GroundCover™ Supplement Issue: 129 | 15 Jun 2017 | Author: Cam Nicholson
There is no reward without risk. In farming, risk is a necessary part of making returns. As individuals, we can influence how much risk we expose ourselves to by making choices.
Managing risk is about making decisions that trade some level of acceptable risk for some level of acceptable return for an acceptable amount of effort. Decisions can be made to reduce risk, but it usually comes at a price – namely, lower returns.
Growers accept that risk is a part of farming and have developed long-term strategies and operational tactics to cope with this challenge. Common strategies include diversifying enterprises, increasing integration, marketing strategies and even mixing up property location. Managing input costs is an important strategy, especially when production and prices can be highly variable.
The word ‘risk’ is derived from the Italian word ‘risicare’, which means ‘to dare’. When we think about risk most of us immediately think about negative consequences, but risks also provide the opportunity for upside or a greater return.
Everyone has a different position on risk. Financial security, stage of life, health, family circumstances, business and personal goals can influence the amount of risk an individual is willing to take on. This position can change rapidly, sometimes triggered by sudden events. Importantly, no position is right or wrong; it is what the individual is comfortable with.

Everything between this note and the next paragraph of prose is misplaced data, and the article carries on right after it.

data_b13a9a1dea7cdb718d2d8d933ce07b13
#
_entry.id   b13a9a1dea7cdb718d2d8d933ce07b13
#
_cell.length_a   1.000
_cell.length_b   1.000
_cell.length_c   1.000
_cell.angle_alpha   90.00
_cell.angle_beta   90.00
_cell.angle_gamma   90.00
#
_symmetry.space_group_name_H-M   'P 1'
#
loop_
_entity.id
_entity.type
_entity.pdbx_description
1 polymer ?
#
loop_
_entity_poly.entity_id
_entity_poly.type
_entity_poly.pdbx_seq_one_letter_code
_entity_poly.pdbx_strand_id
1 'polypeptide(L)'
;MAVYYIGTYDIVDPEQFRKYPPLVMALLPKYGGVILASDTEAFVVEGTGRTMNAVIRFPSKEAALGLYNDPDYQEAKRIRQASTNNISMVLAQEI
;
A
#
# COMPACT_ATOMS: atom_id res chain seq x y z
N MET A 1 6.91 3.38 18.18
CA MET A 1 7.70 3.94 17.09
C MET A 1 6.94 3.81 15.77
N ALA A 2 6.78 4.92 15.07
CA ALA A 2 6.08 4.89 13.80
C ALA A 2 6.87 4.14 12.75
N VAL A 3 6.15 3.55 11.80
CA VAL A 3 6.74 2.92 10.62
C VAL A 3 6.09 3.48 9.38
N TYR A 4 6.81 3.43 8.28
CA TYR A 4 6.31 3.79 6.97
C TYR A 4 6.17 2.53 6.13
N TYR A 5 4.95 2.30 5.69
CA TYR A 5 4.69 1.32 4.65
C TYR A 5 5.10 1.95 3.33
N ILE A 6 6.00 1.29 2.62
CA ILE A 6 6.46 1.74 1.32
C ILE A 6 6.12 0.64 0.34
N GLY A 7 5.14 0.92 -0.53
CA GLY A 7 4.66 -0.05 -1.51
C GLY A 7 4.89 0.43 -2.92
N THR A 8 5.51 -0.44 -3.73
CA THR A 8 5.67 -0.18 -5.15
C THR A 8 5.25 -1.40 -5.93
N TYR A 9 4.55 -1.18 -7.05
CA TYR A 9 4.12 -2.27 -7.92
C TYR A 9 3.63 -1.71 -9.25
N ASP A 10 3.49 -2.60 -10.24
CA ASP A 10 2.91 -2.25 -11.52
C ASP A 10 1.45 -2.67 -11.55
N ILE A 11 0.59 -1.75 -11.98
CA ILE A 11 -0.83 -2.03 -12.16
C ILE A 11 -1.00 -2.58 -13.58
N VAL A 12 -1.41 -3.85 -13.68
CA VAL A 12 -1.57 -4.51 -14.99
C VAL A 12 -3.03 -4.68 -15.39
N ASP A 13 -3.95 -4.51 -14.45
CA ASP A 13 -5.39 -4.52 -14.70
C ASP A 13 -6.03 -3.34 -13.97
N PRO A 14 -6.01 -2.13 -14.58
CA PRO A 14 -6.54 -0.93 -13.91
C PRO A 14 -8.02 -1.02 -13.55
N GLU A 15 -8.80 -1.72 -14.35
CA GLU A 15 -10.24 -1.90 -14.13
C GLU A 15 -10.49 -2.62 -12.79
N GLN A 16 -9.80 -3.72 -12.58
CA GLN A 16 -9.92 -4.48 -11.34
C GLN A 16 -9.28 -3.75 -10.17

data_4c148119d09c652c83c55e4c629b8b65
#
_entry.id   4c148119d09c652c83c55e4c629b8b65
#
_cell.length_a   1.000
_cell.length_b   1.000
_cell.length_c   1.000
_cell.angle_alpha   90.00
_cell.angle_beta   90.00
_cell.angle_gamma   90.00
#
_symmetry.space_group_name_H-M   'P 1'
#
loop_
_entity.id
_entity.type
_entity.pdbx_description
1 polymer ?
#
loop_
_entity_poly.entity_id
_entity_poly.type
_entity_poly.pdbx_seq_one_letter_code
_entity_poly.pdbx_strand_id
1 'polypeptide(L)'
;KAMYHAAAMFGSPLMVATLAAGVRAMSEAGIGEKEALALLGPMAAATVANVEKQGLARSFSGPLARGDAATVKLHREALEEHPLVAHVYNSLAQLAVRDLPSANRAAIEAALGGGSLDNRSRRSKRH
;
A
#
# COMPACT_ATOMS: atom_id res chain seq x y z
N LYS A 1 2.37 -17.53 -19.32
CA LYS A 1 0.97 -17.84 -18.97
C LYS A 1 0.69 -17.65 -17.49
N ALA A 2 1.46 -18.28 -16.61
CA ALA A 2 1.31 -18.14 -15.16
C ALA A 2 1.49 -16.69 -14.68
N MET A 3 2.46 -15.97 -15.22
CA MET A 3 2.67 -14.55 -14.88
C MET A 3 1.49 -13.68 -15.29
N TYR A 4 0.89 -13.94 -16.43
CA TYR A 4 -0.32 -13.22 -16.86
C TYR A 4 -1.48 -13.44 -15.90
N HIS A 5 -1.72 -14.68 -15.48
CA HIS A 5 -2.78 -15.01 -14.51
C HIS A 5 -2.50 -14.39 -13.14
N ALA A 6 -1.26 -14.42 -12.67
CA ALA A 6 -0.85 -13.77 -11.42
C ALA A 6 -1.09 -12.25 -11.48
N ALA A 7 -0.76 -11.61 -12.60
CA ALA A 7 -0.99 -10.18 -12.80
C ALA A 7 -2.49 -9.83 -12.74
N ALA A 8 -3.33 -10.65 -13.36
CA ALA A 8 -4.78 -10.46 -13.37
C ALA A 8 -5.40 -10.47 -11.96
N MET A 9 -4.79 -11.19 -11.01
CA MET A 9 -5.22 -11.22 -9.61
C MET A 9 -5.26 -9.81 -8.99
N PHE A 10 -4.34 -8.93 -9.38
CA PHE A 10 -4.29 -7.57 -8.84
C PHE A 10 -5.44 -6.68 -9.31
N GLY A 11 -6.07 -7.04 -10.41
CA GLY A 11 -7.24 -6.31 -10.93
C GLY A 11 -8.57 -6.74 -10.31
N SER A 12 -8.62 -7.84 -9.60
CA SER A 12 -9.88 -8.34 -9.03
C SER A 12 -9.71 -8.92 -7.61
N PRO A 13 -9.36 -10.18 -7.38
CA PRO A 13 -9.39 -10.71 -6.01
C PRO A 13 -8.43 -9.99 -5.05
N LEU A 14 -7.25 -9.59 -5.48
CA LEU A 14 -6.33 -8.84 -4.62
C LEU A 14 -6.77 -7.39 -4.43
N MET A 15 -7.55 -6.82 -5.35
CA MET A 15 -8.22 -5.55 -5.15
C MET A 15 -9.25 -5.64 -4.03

Average is not normal
Managing risk is not about the middle or the average. It is the opposite: appreciating what happens at the extremes, the size or value of these extremes and how often they occur.
Average values are commonly used to talk about yields, prices and costs, but the average is not the most common outcome. For example, the long-term weekly price for Australian Premium White (APW) wheat in Geelong port from July 2003 to June 2016 was $292 per tonne, but we only get this price (plus or minus $5) 4.3 per cent of the time. Most prices are not evenly distributed around the average (Figure 1), they are skewed. If we use averages for analysis, we usually overestimate the profits and hide the volatility in those profits.
The Grain & Graze program has developed the Ag Commodity Prices tool* to help growers and advisers understand the volatility, skew and correlation around different commodities.
Figure 1 Frequency of different prices for APW wheat at Geelong port (July 2003 to June 2016)
SOURCE: AgCommodity prices, Grain & Graze 3
The choices we make are influenced by three areas: the head, the heart and the gut. Most growers analyse risk by using their gut, as they intuitively know that choice A is riskier than choice B. Grain & Graze builds on this intuition by providing numbers to help ‘frame the odds’ of certain outcomes occurring.
Considering risk is only one aspect of making a good decision. A good decision is an informed decision, where you appreciate the consequences of various actions, have the least regret if it does not go according to plan and an increased chance of a favourable outcome. A right decision can only be judged in hindsight. The Grain & Graze program has developed several approaches to help make good decisions, some of which are showcased in this section of the GroundCoverTMSupplement.
GRDC Research Code NRS00009
Cam Nicholson, Nicon Rural Services,
03 5258 3860,
Grain & Graze 3 (click on tools)